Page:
$wget -sO - http://www.nec-mobilephones.co.uk --21:53:07-- http://www.nec-mobilephones.co.uk/ Resolving www.nec-mobilephones.co.uk... 212.227.109.203 Connecting to www.nec-mobilephones.co.uk[212.227.109.203]:80... connected. HTTP request sent, awaiting response... 200 OK Length: 133 [text/html] HTTP/1.1 200 OK Content-Length: 133 Content-Type: text/html Connection: Close <html> <META HTTP-EQUIV="refresh" content="0;URL=/acatalog/main.html"> <META NAME="ROBOTS" CONTENT="INDEX,FOLLOW"> </html> Fine, so let's see that acatalog thing:$ wget -sO - http://www.nec-mobilephones.co.uk/acatalog/main.html

Out spewed a mass of JavaScript and HTML that I won't transcribe here, plus a sequence of HTTP redirections that eventually lead your browser to Kelkoo.

Here are just the redirections (apologies to RSS readers, since my CSS chops off the URLs):

\$ wget -s http://www.nec-mobilephones.co.uk/acatalog/main.html
--21:53:50--  http://www.nec-mobilephones.co.uk/acatalog/main.html
Resolving www.nec-mobilephones.co.uk... 212.227.109.203
Connecting to www.nec-mobilephones.co.uk[212.227.109.203]:80... connected.
HTTP request sent, awaiting response... 302 Found
=> counter.php?from=nec-mobilephones.co.uk&to=http:%2F%2Ftracker.tradedoubler.com%2Fclick?p=3431&a=1015211&g=554939&url=http:%2F%2Faudiovisual.kelkoo.co.uk%2Fctl%2Fdo%2Fsearch?siteSearchQuery=nec&catId=125301'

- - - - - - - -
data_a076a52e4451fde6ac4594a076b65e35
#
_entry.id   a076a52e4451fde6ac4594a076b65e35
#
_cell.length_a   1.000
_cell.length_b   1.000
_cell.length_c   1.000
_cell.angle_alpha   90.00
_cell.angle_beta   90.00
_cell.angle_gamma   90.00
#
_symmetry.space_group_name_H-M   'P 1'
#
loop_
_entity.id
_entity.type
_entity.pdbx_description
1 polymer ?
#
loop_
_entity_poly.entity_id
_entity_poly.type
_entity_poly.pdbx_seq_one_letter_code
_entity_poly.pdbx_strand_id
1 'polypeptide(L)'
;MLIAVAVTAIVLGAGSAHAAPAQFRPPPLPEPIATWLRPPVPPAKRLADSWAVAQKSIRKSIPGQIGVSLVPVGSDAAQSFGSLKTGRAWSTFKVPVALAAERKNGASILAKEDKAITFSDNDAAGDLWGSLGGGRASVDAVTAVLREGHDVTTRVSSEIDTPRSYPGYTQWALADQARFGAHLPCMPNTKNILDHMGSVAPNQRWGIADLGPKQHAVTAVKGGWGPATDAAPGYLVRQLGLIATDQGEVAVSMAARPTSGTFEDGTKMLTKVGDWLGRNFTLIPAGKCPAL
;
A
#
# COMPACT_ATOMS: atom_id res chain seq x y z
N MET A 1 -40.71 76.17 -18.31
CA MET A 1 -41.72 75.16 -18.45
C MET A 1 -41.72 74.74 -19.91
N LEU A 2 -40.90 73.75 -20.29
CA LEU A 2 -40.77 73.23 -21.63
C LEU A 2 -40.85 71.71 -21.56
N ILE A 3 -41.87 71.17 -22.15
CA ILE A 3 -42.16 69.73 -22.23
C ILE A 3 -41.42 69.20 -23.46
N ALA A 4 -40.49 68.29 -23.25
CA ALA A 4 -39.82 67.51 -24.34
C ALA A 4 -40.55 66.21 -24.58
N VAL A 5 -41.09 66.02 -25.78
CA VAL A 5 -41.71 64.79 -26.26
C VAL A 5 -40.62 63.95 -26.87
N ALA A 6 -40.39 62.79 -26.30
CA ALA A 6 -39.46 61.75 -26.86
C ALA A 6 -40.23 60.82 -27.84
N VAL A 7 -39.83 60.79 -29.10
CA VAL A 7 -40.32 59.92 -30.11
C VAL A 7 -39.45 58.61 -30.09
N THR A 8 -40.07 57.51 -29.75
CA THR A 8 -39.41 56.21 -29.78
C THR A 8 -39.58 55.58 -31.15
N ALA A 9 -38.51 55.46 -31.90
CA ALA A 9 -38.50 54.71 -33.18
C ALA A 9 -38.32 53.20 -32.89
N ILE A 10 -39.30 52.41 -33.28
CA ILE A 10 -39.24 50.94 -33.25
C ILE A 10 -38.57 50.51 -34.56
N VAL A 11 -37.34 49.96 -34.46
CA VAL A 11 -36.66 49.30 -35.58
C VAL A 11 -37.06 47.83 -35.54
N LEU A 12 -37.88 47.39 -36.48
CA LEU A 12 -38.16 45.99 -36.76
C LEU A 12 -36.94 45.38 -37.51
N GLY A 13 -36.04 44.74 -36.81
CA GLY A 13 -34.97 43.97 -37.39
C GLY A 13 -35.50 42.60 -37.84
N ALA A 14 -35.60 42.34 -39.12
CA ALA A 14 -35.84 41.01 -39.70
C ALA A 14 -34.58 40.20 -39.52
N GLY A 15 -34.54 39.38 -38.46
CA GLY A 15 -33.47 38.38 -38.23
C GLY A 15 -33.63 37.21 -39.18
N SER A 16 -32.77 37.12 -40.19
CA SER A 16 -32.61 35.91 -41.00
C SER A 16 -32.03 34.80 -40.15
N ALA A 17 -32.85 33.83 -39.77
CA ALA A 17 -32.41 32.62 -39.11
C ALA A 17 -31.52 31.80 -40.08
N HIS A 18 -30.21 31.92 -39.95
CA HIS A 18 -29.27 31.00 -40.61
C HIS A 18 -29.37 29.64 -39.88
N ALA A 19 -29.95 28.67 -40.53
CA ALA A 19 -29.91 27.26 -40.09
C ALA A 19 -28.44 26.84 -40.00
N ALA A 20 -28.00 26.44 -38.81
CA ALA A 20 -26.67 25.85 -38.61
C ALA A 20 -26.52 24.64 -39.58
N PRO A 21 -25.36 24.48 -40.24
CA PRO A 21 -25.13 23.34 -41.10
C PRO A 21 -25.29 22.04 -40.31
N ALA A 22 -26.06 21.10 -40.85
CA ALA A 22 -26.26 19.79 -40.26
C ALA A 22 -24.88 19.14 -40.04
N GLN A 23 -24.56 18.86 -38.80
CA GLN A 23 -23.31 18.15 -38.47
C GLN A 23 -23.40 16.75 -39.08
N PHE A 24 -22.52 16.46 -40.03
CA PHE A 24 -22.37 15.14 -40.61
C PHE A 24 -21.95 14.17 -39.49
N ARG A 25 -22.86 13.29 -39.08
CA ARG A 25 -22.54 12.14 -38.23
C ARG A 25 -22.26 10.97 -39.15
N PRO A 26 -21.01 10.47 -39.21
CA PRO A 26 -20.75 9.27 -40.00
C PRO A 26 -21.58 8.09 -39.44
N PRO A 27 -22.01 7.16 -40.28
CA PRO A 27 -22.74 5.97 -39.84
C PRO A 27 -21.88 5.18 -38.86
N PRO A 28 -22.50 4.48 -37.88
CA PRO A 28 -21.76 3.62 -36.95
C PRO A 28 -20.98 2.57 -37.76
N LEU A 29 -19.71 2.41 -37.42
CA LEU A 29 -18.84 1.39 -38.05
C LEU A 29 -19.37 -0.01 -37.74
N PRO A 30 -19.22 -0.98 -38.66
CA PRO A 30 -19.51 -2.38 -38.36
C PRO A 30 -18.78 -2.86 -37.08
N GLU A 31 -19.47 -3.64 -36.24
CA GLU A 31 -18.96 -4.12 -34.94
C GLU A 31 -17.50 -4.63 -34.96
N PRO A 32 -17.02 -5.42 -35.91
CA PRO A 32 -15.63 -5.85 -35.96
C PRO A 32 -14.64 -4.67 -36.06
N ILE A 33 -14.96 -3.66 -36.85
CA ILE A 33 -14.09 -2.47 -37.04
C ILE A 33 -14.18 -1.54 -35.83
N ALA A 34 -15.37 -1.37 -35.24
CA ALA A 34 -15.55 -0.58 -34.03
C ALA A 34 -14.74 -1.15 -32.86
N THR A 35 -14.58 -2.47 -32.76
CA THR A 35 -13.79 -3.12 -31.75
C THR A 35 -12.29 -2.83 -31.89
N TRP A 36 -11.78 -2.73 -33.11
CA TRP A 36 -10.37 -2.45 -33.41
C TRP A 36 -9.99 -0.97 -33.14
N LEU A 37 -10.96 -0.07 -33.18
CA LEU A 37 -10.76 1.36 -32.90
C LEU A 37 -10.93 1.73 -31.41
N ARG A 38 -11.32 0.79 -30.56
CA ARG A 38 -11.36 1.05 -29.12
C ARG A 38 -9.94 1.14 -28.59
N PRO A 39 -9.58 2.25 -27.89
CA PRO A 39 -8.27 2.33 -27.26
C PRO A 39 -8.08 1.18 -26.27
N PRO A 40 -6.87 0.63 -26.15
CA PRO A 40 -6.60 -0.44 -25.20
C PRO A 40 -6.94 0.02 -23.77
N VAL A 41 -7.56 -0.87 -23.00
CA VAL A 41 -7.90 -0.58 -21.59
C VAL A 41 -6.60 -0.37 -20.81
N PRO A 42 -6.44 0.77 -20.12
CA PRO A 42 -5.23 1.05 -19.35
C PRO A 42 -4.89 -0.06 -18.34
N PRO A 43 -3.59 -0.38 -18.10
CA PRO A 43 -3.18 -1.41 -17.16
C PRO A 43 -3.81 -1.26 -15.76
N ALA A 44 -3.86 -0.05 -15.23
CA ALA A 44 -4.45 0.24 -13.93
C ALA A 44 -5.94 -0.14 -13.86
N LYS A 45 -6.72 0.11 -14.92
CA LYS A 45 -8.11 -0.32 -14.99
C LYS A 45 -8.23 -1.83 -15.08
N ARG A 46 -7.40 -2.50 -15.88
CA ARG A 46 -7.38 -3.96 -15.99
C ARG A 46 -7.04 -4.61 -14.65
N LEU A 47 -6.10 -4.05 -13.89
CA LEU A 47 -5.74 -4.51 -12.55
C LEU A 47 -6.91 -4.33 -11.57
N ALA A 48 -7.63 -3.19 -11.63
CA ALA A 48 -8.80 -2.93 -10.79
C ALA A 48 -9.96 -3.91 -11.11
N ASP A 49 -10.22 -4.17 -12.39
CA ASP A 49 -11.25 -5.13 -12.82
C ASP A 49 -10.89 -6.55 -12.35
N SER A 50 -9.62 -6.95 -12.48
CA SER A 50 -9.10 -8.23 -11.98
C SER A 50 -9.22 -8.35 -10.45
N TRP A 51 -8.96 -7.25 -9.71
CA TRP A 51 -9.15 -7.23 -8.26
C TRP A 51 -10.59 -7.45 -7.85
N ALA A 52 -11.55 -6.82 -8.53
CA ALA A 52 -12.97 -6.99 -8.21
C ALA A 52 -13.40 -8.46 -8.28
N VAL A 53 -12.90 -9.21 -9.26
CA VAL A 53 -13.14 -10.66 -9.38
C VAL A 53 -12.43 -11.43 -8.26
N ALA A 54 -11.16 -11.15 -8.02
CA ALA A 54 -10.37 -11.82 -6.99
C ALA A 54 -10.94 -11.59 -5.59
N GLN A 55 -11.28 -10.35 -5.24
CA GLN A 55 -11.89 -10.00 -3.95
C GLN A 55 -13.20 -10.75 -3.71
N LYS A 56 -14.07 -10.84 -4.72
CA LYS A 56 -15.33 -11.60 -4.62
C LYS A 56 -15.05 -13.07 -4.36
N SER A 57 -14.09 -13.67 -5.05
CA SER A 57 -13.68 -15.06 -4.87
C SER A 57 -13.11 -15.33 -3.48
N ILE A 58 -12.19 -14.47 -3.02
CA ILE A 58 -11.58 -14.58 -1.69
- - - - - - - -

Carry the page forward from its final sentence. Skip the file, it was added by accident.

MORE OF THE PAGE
Resolving www.gamedata.co.uk... 80.88.197.16
Connecting to www.gamedata.co.uk[80.88.197.16]:80... connected.
HTTP request sent, awaiting response... 302
=> click?p=3431&a=1015211&g=554939&url=http:%2F%2Faudiovisual.kelkoo.co.uk%2Fctl%2Fdo%2Fsearch?siteSearchQuery=nec&catId=125301'

Location: http://audiovisual.kelkoo.co.uk/ctl/do/search?siteSearchQuery=nec&catId=125301 [following]
--21:53:51--  http://audiovisual.kelkoo.co.uk/ctl/do/search?siteSearchQuery=nec&catId=125301
=> `search?siteSearchQuery=nec&catId=125301.1'
Resolving audiovisual.kelkoo.co.uk... 213.249.100.41, 213.249.100.42, 213.249.100.43, ...
Connecting to audiovisual.kelkoo.co.uk[213.249.100.41]:80... connected.
HTTP request sent, awaiting response... 200 OK
Length: unspecified [text/html]

Note how each consecutive jump goes through other domains (and machines), ricocheting across the net in a complex operation that passes enough information in the URLs to let referring sites keep track of both endpoints and figure out who ows referrals to whom. And I don't think this was built by someone who operates a tiny game shop.

At this point, I gave up. I have better things to do with my time, and this isn't it. But i'm positive this information will be useful to some one, if only to show how shady the HTTP referrals business is these days.

### You Can Help Track Them Down Too

And don't think this is difficult to do. It's time-consuming, sure, but requires no superpowers, no special diet, and nothing more than a few basic UNIX commands (of which there are ample Windows and Mac OS X ports).

So if you're hit by something like this, remember - all you need are the server logs and some time and patience - it took me around half an hour before lunch to figure out what was happening and write the initial post, 15 minutes when I came back to find Kelkoo's contact form and type up a complaint, and less than one hour after dinner to research and write this addendum.

It's not the best use of my time, but it's definetly satisfying.